Discussion in 'Reloading Forum (All Calibers)' started by Rockchuck, Sep 6, 2019.
Has anybody ever noticed vertical grouping with inconsistent light neck tension.
Any inconsistency, whether it's light or firm seating, can do that.
One of the toughest things to do as a reloader is learn the ever evasive secret of consistent neck tension . Especially when you are using very light tensions . Or more properly stated , "Interference fit"... Neck Tension is the commonly used term by most shooters and reloaders . Inconsistent light tension allows for a faster release of the bullet , yadda , yadda , yadda ......and does cause vertical stringing . I know this because .....
Solutions are many ; but some of the obvious are . Consistent anealling . Having the correct setting on your die to get the proper minimum , bump-back . Having a F/L , F/L Bushing die that does not over-reduce the diameter of the neck . And using the "Correct" expander Mandrel to bring the I.D. to that magic number you're looking for . And try not to fall to far down the rabbit hole , so friends can throw you a rope .
The best way to measure how uniform necks grip bullets is to see how much force is needed to pull (or push) them out.
Depending on the amount of mating surface friction there is, a given diameter interference fit can require several pounds spread in force needed.
If 2 pounds are needed for a 30 caliber bullet, the bullet will start moving out when chamber pressure is about 26 psi. 30 caliber bullets have a cross section area of about 1/13th square inch.
I've not noticed any vertical stringing with bullet pull forces a few ounces +/- spread about 2 pounds.
.003 undersized brass combined with brushed neck ID = 12 lbs seating force on my scale and no vertical to speak of
Saddam Hussein's cat prefers that little extra bit of neck tension.
.....depending on neck thickness.
A complete doctorial thesis could be written on the subject of neck tension/interference fit, and in the end, there would still be no single right answers.
cleverly worded, and likely true
i think i am going to try the nylon brush thing. i don't often tumble and i need to 'decouple' inconsistent neck tension, vertical groups, smoked necks at moderate pressure, and bench manners.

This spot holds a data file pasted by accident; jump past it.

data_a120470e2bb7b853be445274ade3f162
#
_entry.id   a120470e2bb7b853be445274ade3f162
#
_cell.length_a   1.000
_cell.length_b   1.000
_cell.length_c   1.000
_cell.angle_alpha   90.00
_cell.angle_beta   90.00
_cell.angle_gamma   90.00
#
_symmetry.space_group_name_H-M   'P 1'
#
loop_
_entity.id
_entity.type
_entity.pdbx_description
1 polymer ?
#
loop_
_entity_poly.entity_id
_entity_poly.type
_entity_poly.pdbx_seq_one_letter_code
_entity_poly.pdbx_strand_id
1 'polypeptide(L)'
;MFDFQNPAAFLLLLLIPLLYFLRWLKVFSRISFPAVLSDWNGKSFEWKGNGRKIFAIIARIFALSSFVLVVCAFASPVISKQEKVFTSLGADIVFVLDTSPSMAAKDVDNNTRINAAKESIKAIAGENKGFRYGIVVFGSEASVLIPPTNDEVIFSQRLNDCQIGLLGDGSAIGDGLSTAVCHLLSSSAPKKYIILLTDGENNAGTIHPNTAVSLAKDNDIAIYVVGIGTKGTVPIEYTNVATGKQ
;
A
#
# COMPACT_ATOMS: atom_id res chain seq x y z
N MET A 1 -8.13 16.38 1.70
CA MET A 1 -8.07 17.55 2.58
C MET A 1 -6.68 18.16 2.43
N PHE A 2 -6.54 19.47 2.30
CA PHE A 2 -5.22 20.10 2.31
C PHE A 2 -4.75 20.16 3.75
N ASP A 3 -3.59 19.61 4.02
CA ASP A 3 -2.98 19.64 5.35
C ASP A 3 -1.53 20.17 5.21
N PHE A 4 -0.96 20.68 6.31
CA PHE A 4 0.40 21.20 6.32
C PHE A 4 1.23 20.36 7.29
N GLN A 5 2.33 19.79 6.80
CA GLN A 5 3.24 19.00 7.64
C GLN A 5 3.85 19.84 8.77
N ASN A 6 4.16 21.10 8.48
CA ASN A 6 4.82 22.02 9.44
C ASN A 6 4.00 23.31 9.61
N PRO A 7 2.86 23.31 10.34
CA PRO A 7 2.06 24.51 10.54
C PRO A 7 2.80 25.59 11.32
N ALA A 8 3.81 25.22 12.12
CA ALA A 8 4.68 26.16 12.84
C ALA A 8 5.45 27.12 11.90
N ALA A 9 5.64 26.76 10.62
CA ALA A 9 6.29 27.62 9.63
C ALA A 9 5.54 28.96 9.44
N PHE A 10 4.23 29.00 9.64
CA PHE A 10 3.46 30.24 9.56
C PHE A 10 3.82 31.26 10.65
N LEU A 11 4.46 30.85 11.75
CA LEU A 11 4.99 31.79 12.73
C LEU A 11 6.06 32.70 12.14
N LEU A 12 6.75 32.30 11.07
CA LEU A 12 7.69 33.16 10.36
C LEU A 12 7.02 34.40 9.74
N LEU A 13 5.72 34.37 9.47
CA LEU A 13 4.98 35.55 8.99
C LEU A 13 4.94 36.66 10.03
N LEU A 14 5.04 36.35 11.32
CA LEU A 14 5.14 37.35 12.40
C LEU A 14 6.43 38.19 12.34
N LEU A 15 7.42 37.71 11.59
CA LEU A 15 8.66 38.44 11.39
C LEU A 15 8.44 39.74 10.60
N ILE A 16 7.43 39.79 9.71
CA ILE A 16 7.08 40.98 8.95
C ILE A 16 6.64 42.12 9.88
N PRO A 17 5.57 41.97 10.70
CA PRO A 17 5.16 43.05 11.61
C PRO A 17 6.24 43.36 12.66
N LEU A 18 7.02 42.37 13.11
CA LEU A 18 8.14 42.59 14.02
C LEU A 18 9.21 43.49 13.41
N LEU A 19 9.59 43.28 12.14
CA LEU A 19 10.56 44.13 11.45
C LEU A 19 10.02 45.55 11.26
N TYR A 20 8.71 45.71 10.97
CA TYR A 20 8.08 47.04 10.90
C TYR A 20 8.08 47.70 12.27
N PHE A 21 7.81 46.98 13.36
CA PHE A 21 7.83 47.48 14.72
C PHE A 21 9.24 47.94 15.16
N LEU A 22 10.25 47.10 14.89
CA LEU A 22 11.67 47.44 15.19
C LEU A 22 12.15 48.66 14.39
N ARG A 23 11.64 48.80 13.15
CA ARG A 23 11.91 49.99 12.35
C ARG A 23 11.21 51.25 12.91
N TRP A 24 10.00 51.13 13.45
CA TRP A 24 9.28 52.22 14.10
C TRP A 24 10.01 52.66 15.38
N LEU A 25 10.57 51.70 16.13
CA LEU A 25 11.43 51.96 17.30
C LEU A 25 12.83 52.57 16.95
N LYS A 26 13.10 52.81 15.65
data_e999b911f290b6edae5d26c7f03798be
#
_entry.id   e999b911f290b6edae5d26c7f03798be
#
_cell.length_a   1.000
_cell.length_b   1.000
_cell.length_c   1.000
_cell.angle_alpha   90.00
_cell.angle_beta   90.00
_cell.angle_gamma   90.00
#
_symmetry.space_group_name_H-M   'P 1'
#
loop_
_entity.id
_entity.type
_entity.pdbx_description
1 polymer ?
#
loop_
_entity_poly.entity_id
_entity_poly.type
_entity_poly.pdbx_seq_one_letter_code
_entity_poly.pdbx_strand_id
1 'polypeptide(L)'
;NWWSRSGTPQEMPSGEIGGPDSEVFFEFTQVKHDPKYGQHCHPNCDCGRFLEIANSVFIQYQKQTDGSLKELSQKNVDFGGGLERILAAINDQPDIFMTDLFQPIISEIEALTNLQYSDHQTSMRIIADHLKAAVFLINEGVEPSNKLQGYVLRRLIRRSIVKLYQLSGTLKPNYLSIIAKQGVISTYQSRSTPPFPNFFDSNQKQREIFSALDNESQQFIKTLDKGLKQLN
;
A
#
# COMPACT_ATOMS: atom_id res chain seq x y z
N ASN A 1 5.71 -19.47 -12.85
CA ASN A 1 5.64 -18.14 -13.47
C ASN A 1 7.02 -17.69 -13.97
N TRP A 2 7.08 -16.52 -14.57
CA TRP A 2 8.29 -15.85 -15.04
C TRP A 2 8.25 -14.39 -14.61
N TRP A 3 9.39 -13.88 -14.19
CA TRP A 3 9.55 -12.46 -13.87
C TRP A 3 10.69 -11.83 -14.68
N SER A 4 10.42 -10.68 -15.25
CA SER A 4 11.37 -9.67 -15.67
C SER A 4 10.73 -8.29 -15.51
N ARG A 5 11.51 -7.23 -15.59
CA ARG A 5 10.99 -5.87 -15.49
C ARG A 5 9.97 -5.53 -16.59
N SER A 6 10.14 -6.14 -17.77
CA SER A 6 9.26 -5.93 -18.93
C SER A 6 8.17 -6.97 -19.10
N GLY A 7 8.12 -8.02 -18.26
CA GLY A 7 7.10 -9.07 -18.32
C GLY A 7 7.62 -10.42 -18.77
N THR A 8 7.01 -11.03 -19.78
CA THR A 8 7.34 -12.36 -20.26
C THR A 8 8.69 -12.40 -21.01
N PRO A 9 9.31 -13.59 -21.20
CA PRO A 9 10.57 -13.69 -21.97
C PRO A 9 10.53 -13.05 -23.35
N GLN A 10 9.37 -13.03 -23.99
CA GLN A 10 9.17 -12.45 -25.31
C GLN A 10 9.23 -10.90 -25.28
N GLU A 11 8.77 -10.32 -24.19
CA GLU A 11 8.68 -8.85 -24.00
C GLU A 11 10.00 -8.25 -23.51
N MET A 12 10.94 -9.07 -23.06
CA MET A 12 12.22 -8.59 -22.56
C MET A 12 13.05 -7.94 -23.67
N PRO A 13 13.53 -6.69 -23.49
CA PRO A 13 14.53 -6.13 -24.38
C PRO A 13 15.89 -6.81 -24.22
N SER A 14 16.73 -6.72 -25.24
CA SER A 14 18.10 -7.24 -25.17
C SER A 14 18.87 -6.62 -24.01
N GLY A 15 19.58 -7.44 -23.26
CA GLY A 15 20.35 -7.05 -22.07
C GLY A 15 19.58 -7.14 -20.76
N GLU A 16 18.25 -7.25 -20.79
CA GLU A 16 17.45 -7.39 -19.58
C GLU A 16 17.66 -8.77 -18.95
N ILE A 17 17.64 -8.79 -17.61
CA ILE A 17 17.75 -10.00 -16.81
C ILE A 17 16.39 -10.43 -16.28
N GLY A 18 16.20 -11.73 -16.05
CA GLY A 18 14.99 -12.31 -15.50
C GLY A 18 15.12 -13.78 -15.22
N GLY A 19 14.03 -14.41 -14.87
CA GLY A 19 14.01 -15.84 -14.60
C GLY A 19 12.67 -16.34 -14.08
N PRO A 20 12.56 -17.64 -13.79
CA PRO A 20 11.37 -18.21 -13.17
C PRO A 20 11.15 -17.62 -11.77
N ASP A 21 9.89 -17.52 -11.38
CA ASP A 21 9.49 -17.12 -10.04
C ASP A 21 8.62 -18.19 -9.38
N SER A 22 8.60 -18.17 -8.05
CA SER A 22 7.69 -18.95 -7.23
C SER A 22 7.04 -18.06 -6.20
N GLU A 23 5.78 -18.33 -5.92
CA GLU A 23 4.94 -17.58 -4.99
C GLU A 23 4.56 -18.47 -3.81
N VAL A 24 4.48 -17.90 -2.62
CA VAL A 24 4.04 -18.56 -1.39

i tend to shoot bullets on the light (short) end of the spectrum so sometimes i don't have a lot of shank in the neck. the good news is: donuts are not a problem.
What would be a good tension for hunting loads?
SAAMI defines "neck tension" as the circumferential stress that the case neck exerts on the seated bullet, as a result of the interference fit provided by the case neck inside diameter and the bullet outside diameter.
Circumferential stress is technically defined as "hoop stress" explained in:
It's related to "bullet pull" SAAMI defines as the force required to extract a bullet from the case into which it was loaded.
Whatever ends up with a 10 to 15 pound bullet pull force.
Some of us don't have bullet seating or pull force tools.
If we lay the mysteries of annealing aside briefly, we are left
with the relatively simple idea of the difference between bullet OD
and neck ID----with neck thickness thrown is as a possible kicker.
Is this not a good starting point, especially for short-range shooters ?
I would believe so.
Caveat to all- Make sure your brass is segregated according to thickness. Don't mix it all in.
Use a hand scale and collet type bullet puller horizontally on a table top. Put the cartridge in a shellholder against the table top edge.
Will the scale read the same if just the chamber type seater was on it and only hand pressure was used?
now that is dang clever. newton would be proud of you!
Yea...but Sheila might get pissed off....LOL
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